Domestic Travel for the 25% Club

It’s a tired, tongue-worn statistic that staggers gasping into travel discussions across the internet: only 25% of Americans hold passports.

Usually meant as a sad accounting for the geographic and cultural ignorance of Americans, it has the opposite effect on those of us in that illustrious quarter percent. We are the daring, the open-minded, the shrewd and worldly elder all the glowing faces at the campfire are huddled around. We have seen the world, and we have stories to tell. (Whether you not you really want to listen.) The only real travel is international travel—all else (minus the notable exception of New York City) is a petty bourgeois venture in the money-sucking heart of homogeneity.

“Is domestic travel really travel?”—it’s the kind of inane question that you unwittingly discover yourself debating (with yourself) over a slice of open road and steaming cup of gas station coffee. Travel within one’s own country is never an exotic thing—a kind of half-traveling, going through the motions, faking the orgasm of discovery. But when you’re American, and that country is a sprawling continent composed mostly of people who never leave it, domestic travel can sometimes seem like the antithesis of travel: giving up, giving in and coping out. And paying entirely too much for hotel rooms.

I got to thinking a lot about domestic travel on my very unglamorous, utterly unworldly last trip: driving through Southern California. It was so different from the type of travel I’d been doing the last few years: I had my car, I spoke the language, could use my cell phone and credit cards. There was no hassle, no “other”—but it most definitely was still travel. And now, as I’m getting ready to dash off to one equally unexotic locale (Texas) and the ultimate “paradise without a passport” destination (Hawaii), I’m thinking even more about what domestic travel means as an American.

I didn’t grow up traveling. International travel was one of those unfathomable luxuries of the wealthy. So when I left the US for the first time, it was literally like the world opened up to me. This occurred during a very dark time—namely, Bush’s presidency. The prevailing image of America, and Americans, was pretty much everything I was against. I wouldn’t go so far as to say I was Canadian when abroad, but I didn’t want to be associated with anything American: capitalists, Christians, blond suburban girls. I was also broke, so traveling in places where rooms cost $7 a night was pretty much the only way to go. Thus, I left the country more than I left the immediate Bay Area and my ignorance went inverse: I knew the geography of Latin America better than the Midwest.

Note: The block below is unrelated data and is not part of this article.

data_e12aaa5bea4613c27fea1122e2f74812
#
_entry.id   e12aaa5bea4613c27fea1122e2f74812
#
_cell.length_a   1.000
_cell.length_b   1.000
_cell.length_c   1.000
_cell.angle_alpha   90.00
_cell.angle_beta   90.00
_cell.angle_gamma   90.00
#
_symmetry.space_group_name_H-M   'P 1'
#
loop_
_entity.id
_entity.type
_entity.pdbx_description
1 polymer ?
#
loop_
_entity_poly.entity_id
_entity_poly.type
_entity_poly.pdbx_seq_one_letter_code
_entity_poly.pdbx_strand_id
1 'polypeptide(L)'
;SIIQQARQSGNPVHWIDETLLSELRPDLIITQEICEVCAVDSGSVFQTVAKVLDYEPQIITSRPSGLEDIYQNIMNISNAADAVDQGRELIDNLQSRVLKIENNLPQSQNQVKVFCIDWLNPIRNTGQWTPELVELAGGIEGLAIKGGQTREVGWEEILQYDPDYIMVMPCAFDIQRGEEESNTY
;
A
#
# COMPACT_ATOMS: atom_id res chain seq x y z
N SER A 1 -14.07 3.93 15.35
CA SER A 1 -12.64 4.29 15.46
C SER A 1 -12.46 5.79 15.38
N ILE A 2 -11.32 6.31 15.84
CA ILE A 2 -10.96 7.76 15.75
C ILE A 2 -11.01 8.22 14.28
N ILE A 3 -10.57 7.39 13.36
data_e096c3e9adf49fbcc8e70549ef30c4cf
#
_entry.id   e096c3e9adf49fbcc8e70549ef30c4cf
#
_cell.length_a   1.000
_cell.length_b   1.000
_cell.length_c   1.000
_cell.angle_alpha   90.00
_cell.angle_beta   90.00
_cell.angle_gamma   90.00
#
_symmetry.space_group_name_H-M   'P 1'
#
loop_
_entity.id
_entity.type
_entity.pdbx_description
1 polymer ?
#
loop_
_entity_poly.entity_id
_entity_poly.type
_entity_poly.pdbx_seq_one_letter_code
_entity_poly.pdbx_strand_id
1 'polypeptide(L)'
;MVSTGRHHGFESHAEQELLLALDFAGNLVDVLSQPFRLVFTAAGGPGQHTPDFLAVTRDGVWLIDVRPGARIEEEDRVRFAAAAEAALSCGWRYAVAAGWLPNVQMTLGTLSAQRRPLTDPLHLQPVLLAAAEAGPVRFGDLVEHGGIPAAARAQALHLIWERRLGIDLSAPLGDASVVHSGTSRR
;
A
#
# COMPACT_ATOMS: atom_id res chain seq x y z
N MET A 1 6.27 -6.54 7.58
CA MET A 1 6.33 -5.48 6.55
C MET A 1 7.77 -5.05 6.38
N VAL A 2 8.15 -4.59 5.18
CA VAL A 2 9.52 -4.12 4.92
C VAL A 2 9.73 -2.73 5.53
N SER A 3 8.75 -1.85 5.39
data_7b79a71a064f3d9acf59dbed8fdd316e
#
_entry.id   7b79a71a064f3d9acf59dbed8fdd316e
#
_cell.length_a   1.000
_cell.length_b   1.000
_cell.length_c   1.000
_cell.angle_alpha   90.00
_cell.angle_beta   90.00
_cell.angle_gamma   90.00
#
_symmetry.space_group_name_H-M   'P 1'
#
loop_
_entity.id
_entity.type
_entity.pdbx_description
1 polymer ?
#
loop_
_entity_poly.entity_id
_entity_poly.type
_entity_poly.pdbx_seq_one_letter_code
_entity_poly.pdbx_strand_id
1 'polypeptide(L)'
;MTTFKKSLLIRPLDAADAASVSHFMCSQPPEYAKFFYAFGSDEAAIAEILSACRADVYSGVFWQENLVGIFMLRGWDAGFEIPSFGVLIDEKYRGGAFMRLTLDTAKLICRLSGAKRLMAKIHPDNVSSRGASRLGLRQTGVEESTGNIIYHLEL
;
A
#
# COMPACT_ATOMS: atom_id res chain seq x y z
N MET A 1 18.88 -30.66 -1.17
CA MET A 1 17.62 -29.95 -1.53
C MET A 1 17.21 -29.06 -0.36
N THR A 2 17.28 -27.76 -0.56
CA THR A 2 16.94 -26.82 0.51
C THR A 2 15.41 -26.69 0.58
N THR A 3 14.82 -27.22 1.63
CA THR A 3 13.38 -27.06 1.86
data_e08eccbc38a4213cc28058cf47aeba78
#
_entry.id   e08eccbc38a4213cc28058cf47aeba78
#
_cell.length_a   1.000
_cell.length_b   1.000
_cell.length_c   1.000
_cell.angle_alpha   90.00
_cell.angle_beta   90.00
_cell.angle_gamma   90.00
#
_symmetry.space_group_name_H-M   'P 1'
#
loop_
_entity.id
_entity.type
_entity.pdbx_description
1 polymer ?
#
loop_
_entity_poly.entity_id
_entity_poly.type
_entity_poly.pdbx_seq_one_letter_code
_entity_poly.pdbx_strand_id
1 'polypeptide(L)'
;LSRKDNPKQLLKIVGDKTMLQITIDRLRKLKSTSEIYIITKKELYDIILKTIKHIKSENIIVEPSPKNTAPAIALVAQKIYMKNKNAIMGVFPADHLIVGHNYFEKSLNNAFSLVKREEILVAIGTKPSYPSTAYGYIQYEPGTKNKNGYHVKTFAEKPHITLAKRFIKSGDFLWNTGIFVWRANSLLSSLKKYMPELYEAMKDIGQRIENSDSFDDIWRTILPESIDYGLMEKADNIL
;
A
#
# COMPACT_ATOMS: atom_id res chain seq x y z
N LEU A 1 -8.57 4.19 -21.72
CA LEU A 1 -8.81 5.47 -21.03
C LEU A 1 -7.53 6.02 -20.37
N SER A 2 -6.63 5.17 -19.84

It’s true that the political tide has shifted, but it’s more than that. There’s so much to be against in the US—imperialism, corportatization, people who don’t believe in evolution—that it’s easy to forget all the good things. Our art is amazing; from hip-hop to punk rock to graffiti, pretty much everything I love was spawned out of the raging, pulsing cultural cocktail that is the United States.

And when I travel here, at home, I’m more able to dig in to those things that interest me—poke and scratch beneath the surface and get closer to what it means to be this, from this, born out of this. It goes beyond using the Yelp app in my phone to find a good coffee shop (which is goddamn useful). It goes beyond even just speaking the language, or doing so without an accent. Because I know the culture, am the culture, I know how to approach people, how get right in there and smile and make friends and discover cool shit I wouldn’t otherwise be able to.

The number one benefit of traveling within my own country is that I’m more able to dig in to what really fascinates me: people, how they live, the weird art/shit they make and the stories it tells. Domestic travel is a totally different beast from international, and I gotta admit that you don’t get the same knock-you-over-the-head rush. Rather than exploring the “other,” you’re exploring the known, and in that way, exploring yourself.

What does it really mean to be American? I used to think it had mostly to do with narrow-mindedness and consumerism. Maybe I’m just a cheeseball, maybe the Obama campaign really did give me some kind of hope, but I think it’s something much deeper than all that. I’m not sure what all it is, this being American, but I’m certain that somewhere down near the core of it is travel. There’s something very central about travel to the American psyche, a kind of open road that flows through the veins of the place, a Manifest Destiny born into us, to set wheels over earth. Stagecoaches, trains, automobiles, a country based upon more, upon Going West and Getting Yours. It’s not the jet-set , passport-stamping kind of travel. It’s visceral, grounded, rooted down into the earth, the dusty, craggy, bayoued and fertile earth.

Perhaps I’m settling into myself. Perhaps I’m just becoming accustomed to being a traveler and building a life around travel; being a member of that elite 25% isn’t so much a novelty anymore, it’s my life. I’m not the anxious teenager with a self-conscious mohawk; I’m the cranky old punk who doesn’t give a shit about dental-floss-sewn patches and would rather go to bed than party/do blow backstage (an actual anecdote from my weekend). And while my heart is in international travel, it doesn’t mean travel within the US is a waste of time and money (what I honestly used to think). It’s just a whole different experience, uses a whole different side of the brain.